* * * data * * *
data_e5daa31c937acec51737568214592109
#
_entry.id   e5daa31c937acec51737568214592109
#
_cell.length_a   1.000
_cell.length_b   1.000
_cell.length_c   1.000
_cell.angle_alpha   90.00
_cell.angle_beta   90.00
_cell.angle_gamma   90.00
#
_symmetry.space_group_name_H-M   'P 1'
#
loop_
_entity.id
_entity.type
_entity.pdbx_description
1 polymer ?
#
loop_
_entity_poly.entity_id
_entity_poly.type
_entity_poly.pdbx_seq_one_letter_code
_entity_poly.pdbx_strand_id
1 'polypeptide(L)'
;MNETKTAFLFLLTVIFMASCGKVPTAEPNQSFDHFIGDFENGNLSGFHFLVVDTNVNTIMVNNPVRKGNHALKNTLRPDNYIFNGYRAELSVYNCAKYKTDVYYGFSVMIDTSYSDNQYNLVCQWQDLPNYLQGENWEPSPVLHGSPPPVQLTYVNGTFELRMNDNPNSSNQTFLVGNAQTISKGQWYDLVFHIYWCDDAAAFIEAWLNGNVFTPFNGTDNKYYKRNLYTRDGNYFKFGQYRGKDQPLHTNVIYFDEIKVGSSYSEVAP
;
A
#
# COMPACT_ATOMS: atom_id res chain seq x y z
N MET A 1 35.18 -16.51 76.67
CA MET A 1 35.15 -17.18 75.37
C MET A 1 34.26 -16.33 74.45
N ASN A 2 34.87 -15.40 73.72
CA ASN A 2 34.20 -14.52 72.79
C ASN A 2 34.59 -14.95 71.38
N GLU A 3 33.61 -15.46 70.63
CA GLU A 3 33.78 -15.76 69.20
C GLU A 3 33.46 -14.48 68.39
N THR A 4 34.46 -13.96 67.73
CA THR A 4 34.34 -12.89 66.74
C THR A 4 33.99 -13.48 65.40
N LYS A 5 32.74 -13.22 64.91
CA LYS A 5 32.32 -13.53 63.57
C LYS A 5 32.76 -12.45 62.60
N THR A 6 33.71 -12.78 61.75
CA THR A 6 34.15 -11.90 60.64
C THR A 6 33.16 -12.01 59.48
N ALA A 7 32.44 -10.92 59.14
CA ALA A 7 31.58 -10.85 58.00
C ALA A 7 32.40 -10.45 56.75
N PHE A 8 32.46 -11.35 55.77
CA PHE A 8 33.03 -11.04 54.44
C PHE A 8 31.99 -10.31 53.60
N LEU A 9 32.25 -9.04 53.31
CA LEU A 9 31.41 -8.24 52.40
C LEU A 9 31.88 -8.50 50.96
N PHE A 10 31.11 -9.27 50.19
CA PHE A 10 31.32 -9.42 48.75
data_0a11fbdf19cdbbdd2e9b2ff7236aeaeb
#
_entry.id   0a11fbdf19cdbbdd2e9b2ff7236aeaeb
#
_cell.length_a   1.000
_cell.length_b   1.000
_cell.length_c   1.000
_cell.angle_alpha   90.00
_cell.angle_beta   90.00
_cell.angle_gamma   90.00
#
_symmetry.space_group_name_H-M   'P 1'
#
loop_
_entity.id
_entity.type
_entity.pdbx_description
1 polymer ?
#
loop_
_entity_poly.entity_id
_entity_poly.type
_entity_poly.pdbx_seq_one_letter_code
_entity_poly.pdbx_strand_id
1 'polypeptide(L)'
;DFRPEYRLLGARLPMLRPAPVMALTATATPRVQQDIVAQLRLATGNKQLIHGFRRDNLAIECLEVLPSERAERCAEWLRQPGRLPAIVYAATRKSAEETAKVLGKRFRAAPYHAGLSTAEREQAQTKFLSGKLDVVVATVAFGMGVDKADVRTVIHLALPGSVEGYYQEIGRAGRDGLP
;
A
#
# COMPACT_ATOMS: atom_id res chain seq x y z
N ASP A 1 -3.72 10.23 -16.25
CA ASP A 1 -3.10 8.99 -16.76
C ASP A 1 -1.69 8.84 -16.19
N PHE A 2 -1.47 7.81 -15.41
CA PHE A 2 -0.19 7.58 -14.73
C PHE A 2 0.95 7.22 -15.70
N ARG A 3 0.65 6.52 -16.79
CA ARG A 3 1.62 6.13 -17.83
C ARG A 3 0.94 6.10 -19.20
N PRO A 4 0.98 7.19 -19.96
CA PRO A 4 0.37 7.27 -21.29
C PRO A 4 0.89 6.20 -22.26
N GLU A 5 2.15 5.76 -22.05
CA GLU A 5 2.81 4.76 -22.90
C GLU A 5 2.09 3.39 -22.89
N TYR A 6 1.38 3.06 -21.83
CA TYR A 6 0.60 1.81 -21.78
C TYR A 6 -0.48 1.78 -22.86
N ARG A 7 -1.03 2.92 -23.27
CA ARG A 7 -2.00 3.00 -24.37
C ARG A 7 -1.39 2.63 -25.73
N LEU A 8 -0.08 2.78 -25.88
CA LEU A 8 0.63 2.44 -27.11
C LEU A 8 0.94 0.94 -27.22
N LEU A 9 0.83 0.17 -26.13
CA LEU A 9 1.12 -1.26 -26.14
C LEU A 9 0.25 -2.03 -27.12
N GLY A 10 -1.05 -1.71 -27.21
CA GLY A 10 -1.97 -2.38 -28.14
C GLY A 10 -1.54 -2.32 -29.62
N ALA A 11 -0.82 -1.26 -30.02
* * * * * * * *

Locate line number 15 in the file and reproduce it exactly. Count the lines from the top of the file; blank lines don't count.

_entity.id